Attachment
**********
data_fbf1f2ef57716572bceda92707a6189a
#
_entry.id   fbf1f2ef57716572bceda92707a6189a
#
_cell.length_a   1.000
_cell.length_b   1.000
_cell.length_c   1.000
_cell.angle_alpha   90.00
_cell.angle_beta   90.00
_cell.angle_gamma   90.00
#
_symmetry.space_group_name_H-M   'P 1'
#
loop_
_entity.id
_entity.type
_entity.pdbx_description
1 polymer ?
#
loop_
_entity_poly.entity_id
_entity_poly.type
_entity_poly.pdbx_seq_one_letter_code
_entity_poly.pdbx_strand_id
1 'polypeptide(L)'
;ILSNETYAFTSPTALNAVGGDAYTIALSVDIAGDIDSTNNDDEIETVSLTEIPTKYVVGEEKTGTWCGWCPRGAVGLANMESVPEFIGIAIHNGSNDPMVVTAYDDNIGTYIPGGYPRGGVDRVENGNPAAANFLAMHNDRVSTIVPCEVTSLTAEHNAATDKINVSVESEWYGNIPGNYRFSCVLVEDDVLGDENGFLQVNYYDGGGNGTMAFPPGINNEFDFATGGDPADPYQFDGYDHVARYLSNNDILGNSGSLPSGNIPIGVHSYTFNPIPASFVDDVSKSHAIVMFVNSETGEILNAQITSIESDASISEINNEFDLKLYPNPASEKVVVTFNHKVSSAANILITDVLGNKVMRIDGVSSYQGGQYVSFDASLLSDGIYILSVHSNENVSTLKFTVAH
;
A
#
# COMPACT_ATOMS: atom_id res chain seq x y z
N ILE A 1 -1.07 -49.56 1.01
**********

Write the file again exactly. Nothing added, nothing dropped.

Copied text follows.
data_fbf1f2ef57716572bceda92707a6189a
#
_entry.id   fbf1f2ef57716572bceda92707a6189a
#
_cell.length_a   1.000
_cell.length_b   1.000
_cell.length_c   1.000
_cell.angle_alpha   90.00
_cell.angle_beta   90.00
_cell.angle_gamma   90.00
#
_symmetry.space_group_name_H-M   'P 1'
#
loop_
_entity.id
_entity.type
_entity.pdbx_description
1 polymer ?
#
loop_
_entity_poly.entity_id
_entity_poly.type
_entity_poly.pdbx_seq_one_letter_code
_entity_poly.pdbx_strand_id
1 'polypeptide(L)'
;ILSNETYAFTSPTALNAVGGDAYTIALSVDIAGDIDSTNNDDEIETVSLTEIPTKYVVGEEKTGTWCGWCPRGAVGLANMESVPEFIGIAIHNGSNDPMVVTAYDDNIGTYIPGGYPRGGVDRVENGNPAAANFLAMHNDRVSTIVPCEVTSLTAEHNAATDKINVSVESEWYGNIPGNYRFSCVLVEDDVLGDENGFLQVNYYDGGGNGTMAFPPGINNEFDFATGGDPADPYQFDGYDHVARYLSNNDILGNSGSLPSGNIPIGVHSYTFNPIPASFVDDVSKSHAIVMFVNSETGEILNAQITSIESDASISEINNEFDLKLYPNPASEKVVVTFNHKVSSAANILITDVLGNKVMRIDGVSSYQGGQYVSFDASLLSDGIYILSVHSNENVSTLKFTVAH
;
A
#
# COMPACT_ATOMS: atom_id res chain seq x y z
N ILE A 1 -1.07 -49.56 1.01